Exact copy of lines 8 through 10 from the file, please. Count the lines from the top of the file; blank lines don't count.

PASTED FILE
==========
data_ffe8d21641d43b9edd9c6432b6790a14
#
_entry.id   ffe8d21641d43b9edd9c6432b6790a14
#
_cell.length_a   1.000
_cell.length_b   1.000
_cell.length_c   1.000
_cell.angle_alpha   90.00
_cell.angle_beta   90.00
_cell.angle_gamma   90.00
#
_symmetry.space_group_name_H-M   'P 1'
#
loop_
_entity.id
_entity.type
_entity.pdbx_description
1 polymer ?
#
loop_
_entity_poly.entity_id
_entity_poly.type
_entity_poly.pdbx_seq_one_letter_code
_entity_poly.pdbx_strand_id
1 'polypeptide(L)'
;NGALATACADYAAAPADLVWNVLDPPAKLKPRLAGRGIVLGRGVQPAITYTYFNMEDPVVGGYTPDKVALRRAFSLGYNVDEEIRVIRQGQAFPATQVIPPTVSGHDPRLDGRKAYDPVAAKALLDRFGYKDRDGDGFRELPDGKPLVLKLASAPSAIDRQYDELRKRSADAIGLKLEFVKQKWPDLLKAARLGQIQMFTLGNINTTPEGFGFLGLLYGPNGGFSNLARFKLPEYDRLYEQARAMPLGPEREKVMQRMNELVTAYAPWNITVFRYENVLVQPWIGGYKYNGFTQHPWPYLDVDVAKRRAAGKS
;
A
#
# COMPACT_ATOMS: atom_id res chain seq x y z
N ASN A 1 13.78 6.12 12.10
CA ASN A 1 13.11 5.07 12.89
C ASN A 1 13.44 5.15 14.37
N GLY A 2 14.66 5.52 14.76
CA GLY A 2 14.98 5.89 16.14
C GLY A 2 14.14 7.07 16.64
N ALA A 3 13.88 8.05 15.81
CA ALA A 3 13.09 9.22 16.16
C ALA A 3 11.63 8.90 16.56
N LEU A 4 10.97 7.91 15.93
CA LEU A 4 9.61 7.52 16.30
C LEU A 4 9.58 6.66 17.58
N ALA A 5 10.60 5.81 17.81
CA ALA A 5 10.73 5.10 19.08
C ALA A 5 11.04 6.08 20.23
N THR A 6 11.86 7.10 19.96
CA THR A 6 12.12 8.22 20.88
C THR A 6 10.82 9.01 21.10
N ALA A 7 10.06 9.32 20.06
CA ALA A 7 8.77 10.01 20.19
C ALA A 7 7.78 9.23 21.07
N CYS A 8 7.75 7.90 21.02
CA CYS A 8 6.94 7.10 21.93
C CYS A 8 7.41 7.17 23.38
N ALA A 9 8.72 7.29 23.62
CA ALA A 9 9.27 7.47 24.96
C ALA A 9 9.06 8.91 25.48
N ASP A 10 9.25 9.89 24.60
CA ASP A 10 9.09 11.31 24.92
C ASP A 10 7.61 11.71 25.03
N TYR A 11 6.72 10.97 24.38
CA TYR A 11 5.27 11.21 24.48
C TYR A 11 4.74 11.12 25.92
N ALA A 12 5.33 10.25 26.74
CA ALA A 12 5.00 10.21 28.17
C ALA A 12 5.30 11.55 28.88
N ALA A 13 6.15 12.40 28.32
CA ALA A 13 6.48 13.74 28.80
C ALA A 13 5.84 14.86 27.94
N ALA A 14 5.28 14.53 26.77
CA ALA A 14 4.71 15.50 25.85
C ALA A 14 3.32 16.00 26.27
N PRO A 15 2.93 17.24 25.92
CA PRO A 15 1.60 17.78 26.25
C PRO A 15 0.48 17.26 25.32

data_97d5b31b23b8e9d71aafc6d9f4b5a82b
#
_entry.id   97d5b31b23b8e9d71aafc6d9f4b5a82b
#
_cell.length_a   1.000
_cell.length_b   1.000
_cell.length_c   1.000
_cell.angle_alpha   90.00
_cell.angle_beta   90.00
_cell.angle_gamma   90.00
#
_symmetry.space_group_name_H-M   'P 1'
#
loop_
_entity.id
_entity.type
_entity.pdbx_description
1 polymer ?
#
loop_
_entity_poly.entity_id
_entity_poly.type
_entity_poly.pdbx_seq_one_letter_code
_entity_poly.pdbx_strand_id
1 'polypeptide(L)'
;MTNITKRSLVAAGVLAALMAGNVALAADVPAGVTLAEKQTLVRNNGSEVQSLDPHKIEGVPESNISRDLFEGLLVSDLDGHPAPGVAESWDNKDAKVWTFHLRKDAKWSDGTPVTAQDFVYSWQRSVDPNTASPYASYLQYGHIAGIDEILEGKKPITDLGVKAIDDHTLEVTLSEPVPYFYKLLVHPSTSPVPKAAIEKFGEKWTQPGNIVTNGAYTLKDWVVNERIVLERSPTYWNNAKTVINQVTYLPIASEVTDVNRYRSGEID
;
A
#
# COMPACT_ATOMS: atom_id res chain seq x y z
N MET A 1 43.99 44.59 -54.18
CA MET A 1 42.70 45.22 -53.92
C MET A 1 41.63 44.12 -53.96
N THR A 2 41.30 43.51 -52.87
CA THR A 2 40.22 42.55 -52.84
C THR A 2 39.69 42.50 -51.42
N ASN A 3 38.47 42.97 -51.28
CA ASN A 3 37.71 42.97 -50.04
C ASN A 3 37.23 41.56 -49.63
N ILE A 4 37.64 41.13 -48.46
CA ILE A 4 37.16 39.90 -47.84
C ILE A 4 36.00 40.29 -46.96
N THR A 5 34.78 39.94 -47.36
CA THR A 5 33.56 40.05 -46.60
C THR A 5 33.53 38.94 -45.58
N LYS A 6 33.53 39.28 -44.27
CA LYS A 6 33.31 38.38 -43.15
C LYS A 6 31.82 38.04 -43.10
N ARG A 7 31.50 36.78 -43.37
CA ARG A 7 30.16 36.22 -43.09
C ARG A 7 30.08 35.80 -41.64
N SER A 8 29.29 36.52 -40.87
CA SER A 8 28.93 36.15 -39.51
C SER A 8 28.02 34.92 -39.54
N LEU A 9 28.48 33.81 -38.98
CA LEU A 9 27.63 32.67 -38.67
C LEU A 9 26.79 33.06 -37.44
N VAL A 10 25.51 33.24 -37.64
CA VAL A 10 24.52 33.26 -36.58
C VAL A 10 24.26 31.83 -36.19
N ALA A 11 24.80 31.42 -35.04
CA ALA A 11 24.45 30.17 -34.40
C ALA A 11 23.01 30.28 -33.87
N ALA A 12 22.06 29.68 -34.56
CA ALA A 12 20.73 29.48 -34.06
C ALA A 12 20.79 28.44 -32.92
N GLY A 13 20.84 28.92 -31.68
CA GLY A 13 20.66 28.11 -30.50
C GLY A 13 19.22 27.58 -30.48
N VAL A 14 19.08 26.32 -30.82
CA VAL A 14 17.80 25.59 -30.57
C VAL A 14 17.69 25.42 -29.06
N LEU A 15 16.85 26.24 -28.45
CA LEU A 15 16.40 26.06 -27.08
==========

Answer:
_cell.angle_alpha   90.00
_cell.angle_beta   90.00
_cell.angle_gamma   90.00